Pre-term babies:
Crawford, M.A., Costeloe K, Ghebremeskel K, Phylactos A., Skirvin L, Stacey F. (1997) Are deficits of arachidonic and docosahexaenoic acids responsible for the neural and vascular complications of preterm babies? Am J. Clin. Nutr. 66: 1032S-1041S.

Crawford M.A., Golfetto I, Bitsanis D, Ghebremeskel K, Min Y, Moodley T, Poston L, Phylactos A, Cunnane S, Schmidt W. (2003) Arachidonic and Docosahexaenoic Acids in Protection Against Central Nervous System Damage in Preterm Infants. Lipids 38 (4), 303-315.

Maternal nutrition important before conception:
Doyle W, Crawford MA, Srivastava A, Costeloe KL (1999) Interpregnancy nutrition intervention with mothers of low-birthweight babies living in an inner city area: a feasibility study. J Human Nutrition & Dietetics, 12: 517-527.

Maternal nutrition is a risk factor for low birthweight:
Rees G Doyle W, Srivastava A, Brooke ZM, Crawford MA, Costeloe KL (2005) The nutrient intakes of mothers of low birth weight babies – a comparison of ethnic groups in East London, UK, Maternal and Child Nutrition, 1, 91–99.

Micronutrients supplementation as a prevention of pre-term babies:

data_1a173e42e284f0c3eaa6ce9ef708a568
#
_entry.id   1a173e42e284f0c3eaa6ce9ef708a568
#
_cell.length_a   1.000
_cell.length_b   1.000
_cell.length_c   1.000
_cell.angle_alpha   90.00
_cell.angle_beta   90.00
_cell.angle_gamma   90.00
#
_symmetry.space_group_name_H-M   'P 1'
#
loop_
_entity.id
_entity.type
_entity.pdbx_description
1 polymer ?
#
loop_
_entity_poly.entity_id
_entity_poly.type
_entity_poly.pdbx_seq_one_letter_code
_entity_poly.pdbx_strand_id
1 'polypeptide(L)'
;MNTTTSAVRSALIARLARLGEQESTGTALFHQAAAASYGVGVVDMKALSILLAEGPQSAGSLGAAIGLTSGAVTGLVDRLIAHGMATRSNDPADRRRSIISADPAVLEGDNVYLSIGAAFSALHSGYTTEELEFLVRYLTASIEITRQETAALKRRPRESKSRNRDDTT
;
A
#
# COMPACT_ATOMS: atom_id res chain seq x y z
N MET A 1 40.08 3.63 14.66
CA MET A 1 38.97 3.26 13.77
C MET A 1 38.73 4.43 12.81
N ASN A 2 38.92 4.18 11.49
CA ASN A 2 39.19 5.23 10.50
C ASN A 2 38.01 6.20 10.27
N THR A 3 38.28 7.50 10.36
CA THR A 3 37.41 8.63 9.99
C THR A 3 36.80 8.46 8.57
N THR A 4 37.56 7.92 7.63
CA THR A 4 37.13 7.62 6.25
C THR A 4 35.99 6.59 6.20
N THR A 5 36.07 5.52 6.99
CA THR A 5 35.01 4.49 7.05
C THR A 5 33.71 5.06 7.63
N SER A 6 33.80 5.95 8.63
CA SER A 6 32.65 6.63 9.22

Louise Brough, Gail A Rees, Michael A Crawford, R Hugh Morton and Edgar K Dorman (2010). Effect of multiple-micronutrient supplementation on maternal nutrient status
and infant birth weight and gestational age at birth in a low income, multi-ethnic population. B J Nutr, Apr 23:1-9.

Omega-3in and sickle cell anaemia:
Daak AA, Ghebremeskel K, Hassan Z, Attallah B, Azan HH, Elbashir MI, Crawford M (2012) Effect of omega-3 (n-3) fatty acid supplementation in patients with sickle cell anemia: randomized, double-blind, placebo-controlled trial. AJCN. First published ahead of print November 28, 2012 as doi: 10.3945/ajcn.112.036319.

Fish oil supplements in 400 school children:
Kirby A, Woodward A, Jackson S, Wang Y, Crawford MA. (2010). A double-blind, placebo-controlled study investigating the effects of omega-3 supplementation in children aged 8-10 years from a mainstream school population. Res Dev Disabil.31(3):718-30.

Collaborative work with The Institute of Psychiatry, King’s College London:

(Links to abstracts of articles included)

R.V. Gow, A. Sumich, F. Vallee-Tourangeau, M.A. Crawford, K. Ghebremeskel, A.A. Bueno, J.R. Hibbeln, E. Taylor, and K. Rubia. (2013). Omega-3 Fatty Acids Are Related to Abnormal Emotion Processing in Adolescent Boys with Attention Deficit Hyperactivity Disorder, 2013, Prostaglandins, Leukotrienes and Essential Fatty Acids, 88(6):419-29.